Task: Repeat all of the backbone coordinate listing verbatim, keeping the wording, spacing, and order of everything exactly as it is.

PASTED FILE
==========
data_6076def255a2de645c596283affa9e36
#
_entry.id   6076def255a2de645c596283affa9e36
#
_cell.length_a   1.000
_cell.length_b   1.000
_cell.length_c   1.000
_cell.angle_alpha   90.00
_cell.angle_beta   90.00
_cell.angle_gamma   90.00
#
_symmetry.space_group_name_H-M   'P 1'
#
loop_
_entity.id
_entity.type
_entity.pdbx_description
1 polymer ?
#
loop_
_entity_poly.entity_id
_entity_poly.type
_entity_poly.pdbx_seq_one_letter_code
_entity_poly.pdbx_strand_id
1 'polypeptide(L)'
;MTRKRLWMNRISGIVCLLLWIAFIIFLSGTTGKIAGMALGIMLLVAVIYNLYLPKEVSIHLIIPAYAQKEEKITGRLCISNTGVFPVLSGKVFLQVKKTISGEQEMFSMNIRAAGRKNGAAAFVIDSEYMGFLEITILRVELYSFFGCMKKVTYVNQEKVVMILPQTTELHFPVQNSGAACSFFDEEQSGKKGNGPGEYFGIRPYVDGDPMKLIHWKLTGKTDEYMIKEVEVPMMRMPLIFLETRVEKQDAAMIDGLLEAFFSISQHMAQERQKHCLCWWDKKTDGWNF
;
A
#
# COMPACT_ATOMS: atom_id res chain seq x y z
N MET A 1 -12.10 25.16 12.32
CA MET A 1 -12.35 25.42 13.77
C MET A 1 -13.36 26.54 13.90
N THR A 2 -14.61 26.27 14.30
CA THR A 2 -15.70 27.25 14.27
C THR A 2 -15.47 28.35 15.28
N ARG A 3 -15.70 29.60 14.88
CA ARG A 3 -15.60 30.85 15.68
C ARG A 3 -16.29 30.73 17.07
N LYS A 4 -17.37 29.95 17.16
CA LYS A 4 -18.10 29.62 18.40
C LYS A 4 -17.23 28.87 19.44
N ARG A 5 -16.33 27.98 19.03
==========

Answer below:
data_6076def255a2de645c596283affa9e36
#
_entry.id   6076def255a2de645c596283affa9e36
#
_cell.length_a   1.000
_cell.length_b   1.000
_cell.length_c   1.000
_cell.angle_alpha   90.00
_cell.angle_beta   90.00
_cell.angle_gamma   90.00
#
_symmetry.space_group_name_H-M   'P 1'
#
loop_
_entity.id
_entity.type
_entity.pdbx_description
1 polymer ?
#
loop_
_entity_poly.entity_id
_entity_poly.type
_entity_poly.pdbx_seq_one_letter_code
_entity_poly.pdbx_strand_id
1 'polypeptide(L)'
;MTRKRLWMNRISGIVCLLLWIAFIIFLSGTTGKIAGMALGIMLLVAVIYNLYLPKEVSIHLIIPAYAQKEEKITGRLCISNTGVFPVLSGKVFLQVKKTISGEQEMFSMNIRAAGRKNGAAAFVIDSEYMGFLEITILRVELYSFFGCMKKVTYVNQEKVVMILPQTTELHFPVQNSGAACSFFDEEQSGKKGNGPGEYFGIRPYVDGDPMKLIHWKLTGKTDEYMIKEVEVPMMRMPLIFLETRVEKQDAAMIDGLLEAFFSISQHMAQERQKHCLCWWDKKTDGWNF
;
A
#
# COMPACT_ATOMS: atom_id res chain seq x y z
N MET A 1 -12.10 25.16 12.32
CA MET A 1 -12.35 25.42 13.77
C MET A 1 -13.36 26.54 13.90
N THR A 2 -14.61 26.27 14.30
CA THR A 2 -15.70 27.25 14.27
C THR A 2 -15.47 28.35 15.28
N ARG A 3 -15.70 29.60 14.88
CA ARG A 3 -15.60 30.85 15.68
C ARG A 3 -16.29 30.73 17.07
N LYS A 4 -17.37 29.95 17.16
CA LYS A 4 -18.10 29.62 18.40
C LYS A 4 -17.23 28.87 19.44
N ARG A 5 -16.33 27.98 19.03